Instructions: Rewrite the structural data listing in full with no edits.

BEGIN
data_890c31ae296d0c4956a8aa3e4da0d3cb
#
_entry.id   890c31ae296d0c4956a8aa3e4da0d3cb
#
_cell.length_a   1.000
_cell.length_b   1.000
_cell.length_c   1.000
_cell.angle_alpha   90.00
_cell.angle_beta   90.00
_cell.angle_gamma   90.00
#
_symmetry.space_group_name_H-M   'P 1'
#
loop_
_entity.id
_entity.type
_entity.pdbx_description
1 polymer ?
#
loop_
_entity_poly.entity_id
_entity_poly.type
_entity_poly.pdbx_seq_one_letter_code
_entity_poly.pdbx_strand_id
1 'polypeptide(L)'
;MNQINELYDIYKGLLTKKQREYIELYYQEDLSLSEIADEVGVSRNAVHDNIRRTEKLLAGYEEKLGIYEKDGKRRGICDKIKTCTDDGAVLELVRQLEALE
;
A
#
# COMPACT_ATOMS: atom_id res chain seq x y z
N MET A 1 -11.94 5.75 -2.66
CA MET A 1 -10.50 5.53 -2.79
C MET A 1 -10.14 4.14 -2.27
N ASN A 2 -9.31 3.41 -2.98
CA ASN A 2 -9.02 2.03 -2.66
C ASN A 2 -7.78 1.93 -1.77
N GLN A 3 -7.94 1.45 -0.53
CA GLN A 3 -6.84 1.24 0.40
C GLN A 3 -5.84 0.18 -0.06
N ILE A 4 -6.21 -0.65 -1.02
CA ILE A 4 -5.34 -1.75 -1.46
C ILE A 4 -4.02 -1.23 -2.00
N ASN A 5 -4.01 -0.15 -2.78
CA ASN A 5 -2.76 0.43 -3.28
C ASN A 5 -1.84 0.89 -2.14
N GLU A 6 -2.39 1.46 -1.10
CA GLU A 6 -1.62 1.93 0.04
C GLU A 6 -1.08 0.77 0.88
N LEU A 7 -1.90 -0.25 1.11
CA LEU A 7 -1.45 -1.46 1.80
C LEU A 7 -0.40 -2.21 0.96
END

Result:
data_890c31ae296d0c4956a8aa3e4da0d3cb
#
_entry.id   890c31ae296d0c4956a8aa3e4da0d3cb
#
_cell.length_a   1.000
_cell.length_b   1.000
_cell.length_c   1.000
_cell.angle_alpha   90.00
_cell.angle_beta   90.00
_cell.angle_gamma   90.00
#
_symmetry.space_group_name_H-M   'P 1'
#
loop_
_entity.id
_entity.type
_entity.pdbx_description
1 polymer ?
#
loop_
_entity_poly.entity_id
_entity_poly.type
_entity_poly.pdbx_seq_one_letter_code
_entity_poly.pdbx_strand_id
1 'polypeptide(L)'
;MNQINELYDIYKGLLTKKQREYIELYYQEDLSLSEIADEVGVSRNAVHDNIRRTEKLLAGYEEKLGIYEKDGKRRGICDKIKTCTDDGAVLELVRQLEALE
;
A
#
# COMPACT_ATOMS: atom_id res chain seq x y z
N MET A 1 -11.94 5.75 -2.66
CA MET A 1 -10.50 5.53 -2.79
C MET A 1 -10.14 4.14 -2.27
N ASN A 2 -9.31 3.41 -2.98
CA ASN A 2 -9.02 2.03 -2.66
C ASN A 2 -7.78 1.93 -1.77
N GLN A 3 -7.94 1.45 -0.53
CA GLN A 3 -6.84 1.24 0.40
C GLN A 3 -5.84 0.18 -0.06
N ILE A 4 -6.21 -0.65 -1.02
CA ILE A 4 -5.34 -1.75 -1.46
C ILE A 4 -4.02 -1.23 -2.00
N ASN A 5 -4.01 -0.15 -2.78
CA ASN A 5 -2.76 0.43 -3.28
C ASN A 5 -1.84 0.89 -2.14
N GLU A 6 -2.39 1.46 -1.10
CA GLU A 6 -1.62 1.93 0.04
C GLU A 6 -1.08 0.77 0.88
N LEU A 7 -1.90 -0.25 1.11
CA LEU A 7 -1.45 -1.46 1.80
C LEU A 7 -0.40 -2.21 0.96